Erast Garin

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The following article is from The Great Soviet Encyclopedia (1979). It might be outdated or ideologically biased.

Garin, Erast Pavlovich


Born Oct. 28 (Nov. 10), 1902, in Riazan. Soviet Russian actor and director. People’s Artist of the RSFSR (1964).

In 1922, Garin began working at the Vs. Meierkhol’d Theater. In 1926 he graduated from the Higher Experimental Theatrical Studio. His roles include Guliachkin in Erdman’s The Warrant, Khlestakov in Gogol’s The Inspector-General, and Chatskii in Griboedov’s Woe From Wit. From 1936 he was an actor and director with the Leningrad Theater of Comedy and from 1950, with the Film Actor’s Theater-Studio. Garin’s gift for comedy fully developed in motion pictures. His first role was that of the adjutant in the film Lieutenant Kije (1934, after Tynianov). His best film roles include Al’fred Tarakanov in The Music Story (1940), the King in Cinderella (1947), and Cain XVIII in the film of the same name (1963). Together with Kh. A. Lokshina he made the films The Marriage (1937, after Gogol), in which he also played the role of Podkolesin, Doctor Kaliuzhnyi (1939), The Prince and the Pauper (1942, after Mark Twain), An Ordinary Miracle (1965, after Shvarts), in which he played the King, and Raspluev’s Merry Days (1968), in which he played Tarelkin and Kopylov. A recipient of the State Prize of the USSR (1941), he has been awarded the order of the Badge of Honor and various medals.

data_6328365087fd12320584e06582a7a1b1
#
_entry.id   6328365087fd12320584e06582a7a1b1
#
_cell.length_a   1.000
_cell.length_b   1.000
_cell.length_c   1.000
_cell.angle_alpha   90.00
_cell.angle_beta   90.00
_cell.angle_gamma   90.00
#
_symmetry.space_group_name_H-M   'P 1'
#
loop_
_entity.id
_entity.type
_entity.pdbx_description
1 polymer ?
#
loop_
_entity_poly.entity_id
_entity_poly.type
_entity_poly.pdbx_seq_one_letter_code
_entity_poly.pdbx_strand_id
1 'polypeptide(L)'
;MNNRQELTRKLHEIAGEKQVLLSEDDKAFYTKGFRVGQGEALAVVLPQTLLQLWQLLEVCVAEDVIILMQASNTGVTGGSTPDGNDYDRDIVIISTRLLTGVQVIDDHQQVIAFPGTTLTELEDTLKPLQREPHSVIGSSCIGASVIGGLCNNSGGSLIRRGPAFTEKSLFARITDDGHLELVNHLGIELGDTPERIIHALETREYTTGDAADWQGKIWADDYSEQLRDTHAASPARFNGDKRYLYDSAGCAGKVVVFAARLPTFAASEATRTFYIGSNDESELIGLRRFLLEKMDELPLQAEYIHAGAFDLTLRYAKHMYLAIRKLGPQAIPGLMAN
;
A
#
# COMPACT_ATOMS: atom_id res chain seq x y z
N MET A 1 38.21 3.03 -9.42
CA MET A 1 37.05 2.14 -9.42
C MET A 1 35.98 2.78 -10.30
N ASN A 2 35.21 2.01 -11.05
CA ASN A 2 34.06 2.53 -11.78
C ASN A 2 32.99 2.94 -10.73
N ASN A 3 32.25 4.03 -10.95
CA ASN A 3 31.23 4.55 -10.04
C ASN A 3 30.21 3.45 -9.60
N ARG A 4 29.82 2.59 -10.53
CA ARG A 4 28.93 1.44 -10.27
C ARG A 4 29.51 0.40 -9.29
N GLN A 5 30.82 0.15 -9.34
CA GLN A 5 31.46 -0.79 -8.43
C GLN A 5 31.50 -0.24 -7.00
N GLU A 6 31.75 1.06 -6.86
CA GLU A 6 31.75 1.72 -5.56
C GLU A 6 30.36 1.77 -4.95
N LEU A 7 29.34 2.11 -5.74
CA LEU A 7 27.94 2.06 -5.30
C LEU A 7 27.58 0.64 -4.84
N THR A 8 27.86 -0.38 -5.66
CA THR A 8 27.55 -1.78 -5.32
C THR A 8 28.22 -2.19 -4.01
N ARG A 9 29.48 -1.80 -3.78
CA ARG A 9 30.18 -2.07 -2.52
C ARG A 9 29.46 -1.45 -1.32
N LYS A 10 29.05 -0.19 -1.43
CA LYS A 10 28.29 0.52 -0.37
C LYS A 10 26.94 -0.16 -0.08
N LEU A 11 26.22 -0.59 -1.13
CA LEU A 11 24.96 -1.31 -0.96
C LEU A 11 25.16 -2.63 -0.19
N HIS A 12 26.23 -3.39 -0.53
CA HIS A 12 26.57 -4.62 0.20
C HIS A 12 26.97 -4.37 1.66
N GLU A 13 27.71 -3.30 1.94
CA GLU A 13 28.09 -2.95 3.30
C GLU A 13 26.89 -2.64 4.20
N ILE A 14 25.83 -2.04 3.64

The Great Soviet Encyclopedia, 3rd Edition (1970-1979). © 2010 The Gale Group, Inc. All rights reserved.